92% of the population do not achieve their New Year’s resolutions because they are too ambitious.
A resolution does not have to last a year or even a whole month but to succeed should be a defined amount of time that you feel is achievable.
This year I have one goal and it only has to last for one month. It is the same goal I have most years – to have a break from drinking alcohol.
Last year a dear friends birthday meant I had one night of alcohol after 21 days alcohol free, but I enjoyed the evening, didn’t beat myself up about it and just hopped back on schedule the next day until the end of the month.
A small achievable bite sized goal that for 21 days means I have given my liver a lovely rest and if I can extend it to 31 I will feel even more benefits. For me personally another benefit is that I lose weight around my belly which no amount of exercise since my 20´s has been able to shift in the way giving up the grog does, so the benefits are multi-fold.
January is usually the month when most people give up alcohol after the excesses of December and the holiday season.
So once again I join many in giving up alcohol. It has become a habit most evenings in December to have a glass or two and one that I truly enjoy but know is a sugar laden crutch that I must not rely on. For me personally I know the first 3 evenings (usually 6pm on wards) are tough, so I have bought some lovely herb teas that I will drink profusely until by 8pm the whim for wine has passed and I can look in the bathroom mirror as I do my nightly ablutions and feel proud to have got through another alcohol free evening. In case this sounds like the words of an addict, think of it as a bad habit that needs to be monitored and abandoned for a while. As I said earlier after 3 evenings of being off the grog it gets easier and the evenings pass without me even thinking of having a tipple. Most people when giving something up, whether it is caffeine or sugar, tend to find the first 72 hours are the toughest and may suffer side effects such as headaches, mood swings or just feeling generally “out of sorts” .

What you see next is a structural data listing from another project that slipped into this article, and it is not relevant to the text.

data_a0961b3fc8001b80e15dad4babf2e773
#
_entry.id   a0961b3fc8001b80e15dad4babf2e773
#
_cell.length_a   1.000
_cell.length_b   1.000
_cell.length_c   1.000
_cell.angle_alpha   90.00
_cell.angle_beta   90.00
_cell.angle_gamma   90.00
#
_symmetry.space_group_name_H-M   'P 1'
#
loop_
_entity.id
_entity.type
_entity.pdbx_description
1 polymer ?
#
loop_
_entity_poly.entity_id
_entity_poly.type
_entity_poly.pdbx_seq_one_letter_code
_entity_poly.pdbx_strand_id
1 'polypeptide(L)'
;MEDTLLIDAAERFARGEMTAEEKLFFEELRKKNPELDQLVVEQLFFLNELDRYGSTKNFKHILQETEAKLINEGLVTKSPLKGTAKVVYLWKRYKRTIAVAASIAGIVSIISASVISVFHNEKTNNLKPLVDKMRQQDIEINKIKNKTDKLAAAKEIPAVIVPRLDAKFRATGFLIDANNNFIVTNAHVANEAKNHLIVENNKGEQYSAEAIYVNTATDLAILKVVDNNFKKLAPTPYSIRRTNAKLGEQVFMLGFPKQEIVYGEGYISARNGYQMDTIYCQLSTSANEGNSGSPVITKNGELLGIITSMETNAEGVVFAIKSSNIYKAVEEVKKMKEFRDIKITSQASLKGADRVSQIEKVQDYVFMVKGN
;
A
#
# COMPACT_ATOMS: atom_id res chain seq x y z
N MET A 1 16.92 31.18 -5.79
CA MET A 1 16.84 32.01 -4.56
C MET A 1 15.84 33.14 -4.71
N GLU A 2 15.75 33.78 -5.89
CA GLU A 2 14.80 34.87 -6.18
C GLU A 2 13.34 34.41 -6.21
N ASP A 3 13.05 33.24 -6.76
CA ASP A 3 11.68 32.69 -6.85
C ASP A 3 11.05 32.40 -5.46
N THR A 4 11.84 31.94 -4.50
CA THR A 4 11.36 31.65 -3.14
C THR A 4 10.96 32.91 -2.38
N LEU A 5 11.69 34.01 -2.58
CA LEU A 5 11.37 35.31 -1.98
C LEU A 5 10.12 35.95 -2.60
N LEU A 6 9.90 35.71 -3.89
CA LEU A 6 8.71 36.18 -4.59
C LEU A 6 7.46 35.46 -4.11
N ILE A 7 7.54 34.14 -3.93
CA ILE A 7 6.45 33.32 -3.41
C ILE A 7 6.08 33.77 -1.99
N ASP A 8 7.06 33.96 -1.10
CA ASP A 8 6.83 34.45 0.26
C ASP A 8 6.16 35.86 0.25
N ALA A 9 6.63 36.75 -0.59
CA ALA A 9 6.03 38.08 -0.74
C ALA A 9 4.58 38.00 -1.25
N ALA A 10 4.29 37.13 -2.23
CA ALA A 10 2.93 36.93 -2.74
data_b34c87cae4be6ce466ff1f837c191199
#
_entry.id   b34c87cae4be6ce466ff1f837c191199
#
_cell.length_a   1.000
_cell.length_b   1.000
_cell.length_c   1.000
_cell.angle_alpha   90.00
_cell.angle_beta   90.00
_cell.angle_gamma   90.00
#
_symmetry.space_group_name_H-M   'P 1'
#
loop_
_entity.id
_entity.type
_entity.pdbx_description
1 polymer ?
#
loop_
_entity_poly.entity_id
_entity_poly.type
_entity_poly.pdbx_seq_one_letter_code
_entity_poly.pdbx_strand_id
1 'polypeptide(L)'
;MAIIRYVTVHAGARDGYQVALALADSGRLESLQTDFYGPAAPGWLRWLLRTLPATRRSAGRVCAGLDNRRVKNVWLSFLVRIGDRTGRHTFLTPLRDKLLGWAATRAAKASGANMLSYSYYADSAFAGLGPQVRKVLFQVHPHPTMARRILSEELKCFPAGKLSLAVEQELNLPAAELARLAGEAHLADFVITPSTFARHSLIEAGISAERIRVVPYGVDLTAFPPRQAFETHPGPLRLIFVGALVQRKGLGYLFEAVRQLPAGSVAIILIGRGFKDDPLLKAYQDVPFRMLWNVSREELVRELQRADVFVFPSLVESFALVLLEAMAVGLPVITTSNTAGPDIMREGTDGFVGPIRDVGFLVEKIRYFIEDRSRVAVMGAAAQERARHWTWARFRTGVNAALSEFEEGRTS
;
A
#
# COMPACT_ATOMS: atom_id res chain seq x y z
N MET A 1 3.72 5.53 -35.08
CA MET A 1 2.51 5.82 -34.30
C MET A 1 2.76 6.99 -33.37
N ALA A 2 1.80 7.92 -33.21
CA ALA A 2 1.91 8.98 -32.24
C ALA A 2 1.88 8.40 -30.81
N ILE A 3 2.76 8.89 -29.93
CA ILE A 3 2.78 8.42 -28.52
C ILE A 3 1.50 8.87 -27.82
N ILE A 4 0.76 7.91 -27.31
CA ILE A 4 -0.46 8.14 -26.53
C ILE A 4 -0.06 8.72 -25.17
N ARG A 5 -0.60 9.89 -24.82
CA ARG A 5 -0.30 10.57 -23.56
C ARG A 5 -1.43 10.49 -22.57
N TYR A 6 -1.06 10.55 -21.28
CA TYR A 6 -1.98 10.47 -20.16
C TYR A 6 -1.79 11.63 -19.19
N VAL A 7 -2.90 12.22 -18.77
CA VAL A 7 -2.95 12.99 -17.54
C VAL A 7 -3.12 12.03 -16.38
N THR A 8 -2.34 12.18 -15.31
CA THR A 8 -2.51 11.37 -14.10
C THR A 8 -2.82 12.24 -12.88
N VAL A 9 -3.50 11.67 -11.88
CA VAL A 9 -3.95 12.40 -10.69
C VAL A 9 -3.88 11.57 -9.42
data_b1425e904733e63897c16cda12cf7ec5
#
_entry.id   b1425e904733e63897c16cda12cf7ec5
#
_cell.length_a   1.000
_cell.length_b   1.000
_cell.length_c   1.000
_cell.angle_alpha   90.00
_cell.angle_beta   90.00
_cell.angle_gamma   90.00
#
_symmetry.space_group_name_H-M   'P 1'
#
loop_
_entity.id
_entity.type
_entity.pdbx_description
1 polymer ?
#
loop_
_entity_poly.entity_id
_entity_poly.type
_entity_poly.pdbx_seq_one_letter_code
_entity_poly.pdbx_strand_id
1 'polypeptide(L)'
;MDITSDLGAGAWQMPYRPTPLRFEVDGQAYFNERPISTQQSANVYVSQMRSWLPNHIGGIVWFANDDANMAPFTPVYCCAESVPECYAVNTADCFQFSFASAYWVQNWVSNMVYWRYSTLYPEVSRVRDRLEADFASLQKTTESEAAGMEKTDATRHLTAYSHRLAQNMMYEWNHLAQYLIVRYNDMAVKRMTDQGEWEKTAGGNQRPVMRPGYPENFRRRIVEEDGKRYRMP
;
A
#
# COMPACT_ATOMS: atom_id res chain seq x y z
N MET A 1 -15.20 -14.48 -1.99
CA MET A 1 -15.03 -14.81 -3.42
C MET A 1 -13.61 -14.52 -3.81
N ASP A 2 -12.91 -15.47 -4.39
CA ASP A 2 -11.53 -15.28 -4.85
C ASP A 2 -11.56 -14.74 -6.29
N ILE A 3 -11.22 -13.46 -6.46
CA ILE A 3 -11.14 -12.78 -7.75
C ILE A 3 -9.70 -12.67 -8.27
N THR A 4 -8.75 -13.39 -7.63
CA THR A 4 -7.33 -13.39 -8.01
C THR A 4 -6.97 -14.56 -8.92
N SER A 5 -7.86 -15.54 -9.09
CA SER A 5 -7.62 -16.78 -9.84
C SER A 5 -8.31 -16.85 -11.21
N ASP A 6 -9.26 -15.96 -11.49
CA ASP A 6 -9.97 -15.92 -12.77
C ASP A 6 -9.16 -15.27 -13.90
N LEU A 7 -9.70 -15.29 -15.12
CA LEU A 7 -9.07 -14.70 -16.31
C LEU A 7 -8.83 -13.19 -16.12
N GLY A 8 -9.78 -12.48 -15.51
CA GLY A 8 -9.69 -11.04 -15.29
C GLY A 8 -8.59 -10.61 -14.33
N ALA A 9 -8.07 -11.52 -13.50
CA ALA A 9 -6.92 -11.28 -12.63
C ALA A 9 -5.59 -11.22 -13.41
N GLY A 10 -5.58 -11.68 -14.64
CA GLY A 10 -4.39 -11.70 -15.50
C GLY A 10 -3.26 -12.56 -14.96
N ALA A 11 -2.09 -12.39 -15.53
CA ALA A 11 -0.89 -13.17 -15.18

During this time I will give myself a treat, such as a weekly sauna or Turkish steam bath just to help in the elimination of toxins and to keep me motivated.
Many people try to give up too many things or set too ambitious goals- remember small bite sized chunks are the way to go and if you can document or journal your experience you will no doubt grow in confidence . Some people who use journaling set monthly goals and even have them for each month of the year. They make 12 bite sized changes for each month of the year. For me I just start with January and let the year unfold from there onwards, but find what suits you and document how these small changes can have a big impact on your health and well being. Whether it is giving up gluten or starting an exercise programme, write it down and set easily achievable daily, weekly or monthly goals.
Remember that it does not have to be giving something up either, it can be adding a good habit or a positive approach to your diet, exercise and lifestyle.
In the My Body Journal there is a space beneath the Goals and Activities sections for you to write any thing you have observed and noted during the day. It is this attention to detail that reveals the bigger picture and can give a profound insight into our own unique minds and bodies.
Keep it real. Keep motivated. Keep journaling!